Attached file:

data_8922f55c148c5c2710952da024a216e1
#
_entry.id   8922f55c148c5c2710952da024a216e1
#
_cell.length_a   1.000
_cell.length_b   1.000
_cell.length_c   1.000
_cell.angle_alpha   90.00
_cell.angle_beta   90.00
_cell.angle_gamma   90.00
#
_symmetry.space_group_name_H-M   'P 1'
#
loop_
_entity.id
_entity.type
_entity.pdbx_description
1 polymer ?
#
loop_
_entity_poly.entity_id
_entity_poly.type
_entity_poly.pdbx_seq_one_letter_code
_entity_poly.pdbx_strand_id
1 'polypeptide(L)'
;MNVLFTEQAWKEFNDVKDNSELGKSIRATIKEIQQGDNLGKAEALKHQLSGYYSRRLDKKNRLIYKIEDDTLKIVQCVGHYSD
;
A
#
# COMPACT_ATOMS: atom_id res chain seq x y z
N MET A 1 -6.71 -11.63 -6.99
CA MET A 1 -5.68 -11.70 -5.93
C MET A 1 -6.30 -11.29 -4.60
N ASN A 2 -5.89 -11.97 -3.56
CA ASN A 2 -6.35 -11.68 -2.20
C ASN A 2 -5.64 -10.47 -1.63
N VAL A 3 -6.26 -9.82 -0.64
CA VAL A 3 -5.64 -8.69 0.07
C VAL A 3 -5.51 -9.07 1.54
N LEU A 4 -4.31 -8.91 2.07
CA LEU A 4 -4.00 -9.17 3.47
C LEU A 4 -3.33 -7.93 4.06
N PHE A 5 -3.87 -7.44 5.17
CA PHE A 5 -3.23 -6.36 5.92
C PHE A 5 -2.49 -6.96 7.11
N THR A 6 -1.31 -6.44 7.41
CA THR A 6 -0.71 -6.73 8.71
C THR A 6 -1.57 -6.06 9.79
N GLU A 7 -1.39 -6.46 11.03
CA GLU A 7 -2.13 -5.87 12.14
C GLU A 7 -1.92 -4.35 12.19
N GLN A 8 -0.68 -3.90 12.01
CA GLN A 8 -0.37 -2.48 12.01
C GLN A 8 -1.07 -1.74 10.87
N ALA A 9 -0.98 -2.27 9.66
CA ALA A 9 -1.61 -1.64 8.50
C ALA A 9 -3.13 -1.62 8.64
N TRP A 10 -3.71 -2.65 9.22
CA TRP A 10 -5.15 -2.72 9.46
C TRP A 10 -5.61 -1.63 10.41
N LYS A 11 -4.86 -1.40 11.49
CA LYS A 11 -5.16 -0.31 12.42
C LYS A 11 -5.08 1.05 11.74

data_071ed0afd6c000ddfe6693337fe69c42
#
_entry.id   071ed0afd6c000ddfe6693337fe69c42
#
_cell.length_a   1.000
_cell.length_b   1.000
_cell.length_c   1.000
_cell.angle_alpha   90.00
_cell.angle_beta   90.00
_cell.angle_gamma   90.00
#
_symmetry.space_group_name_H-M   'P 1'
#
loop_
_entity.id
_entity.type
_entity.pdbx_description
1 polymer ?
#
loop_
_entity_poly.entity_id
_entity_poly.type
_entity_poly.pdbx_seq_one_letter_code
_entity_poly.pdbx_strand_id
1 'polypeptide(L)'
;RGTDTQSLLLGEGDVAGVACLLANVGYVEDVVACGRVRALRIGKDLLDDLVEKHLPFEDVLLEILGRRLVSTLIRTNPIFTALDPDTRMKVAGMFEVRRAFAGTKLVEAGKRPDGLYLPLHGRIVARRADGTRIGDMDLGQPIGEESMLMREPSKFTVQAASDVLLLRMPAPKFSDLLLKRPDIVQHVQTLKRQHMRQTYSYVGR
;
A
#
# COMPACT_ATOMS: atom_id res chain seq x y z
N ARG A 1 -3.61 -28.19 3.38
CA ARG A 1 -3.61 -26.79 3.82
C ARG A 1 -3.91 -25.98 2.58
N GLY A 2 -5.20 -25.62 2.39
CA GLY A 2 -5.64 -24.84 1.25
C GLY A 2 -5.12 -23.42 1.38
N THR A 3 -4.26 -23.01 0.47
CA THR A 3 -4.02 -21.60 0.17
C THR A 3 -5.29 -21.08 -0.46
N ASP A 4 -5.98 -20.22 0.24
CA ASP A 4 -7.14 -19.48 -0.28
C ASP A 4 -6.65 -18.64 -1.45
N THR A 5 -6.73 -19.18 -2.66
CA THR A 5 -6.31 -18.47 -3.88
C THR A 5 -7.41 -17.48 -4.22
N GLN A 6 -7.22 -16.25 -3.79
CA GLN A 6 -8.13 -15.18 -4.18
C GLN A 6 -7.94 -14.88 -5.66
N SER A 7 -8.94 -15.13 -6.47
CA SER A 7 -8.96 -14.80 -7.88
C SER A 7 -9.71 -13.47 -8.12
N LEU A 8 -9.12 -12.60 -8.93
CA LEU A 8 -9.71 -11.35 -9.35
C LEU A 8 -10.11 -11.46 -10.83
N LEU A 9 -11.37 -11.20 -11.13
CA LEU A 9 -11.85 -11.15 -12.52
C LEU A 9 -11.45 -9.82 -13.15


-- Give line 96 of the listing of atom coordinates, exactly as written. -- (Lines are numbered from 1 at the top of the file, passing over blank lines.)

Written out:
C ARG A 1 -3.91 -25.98 2.58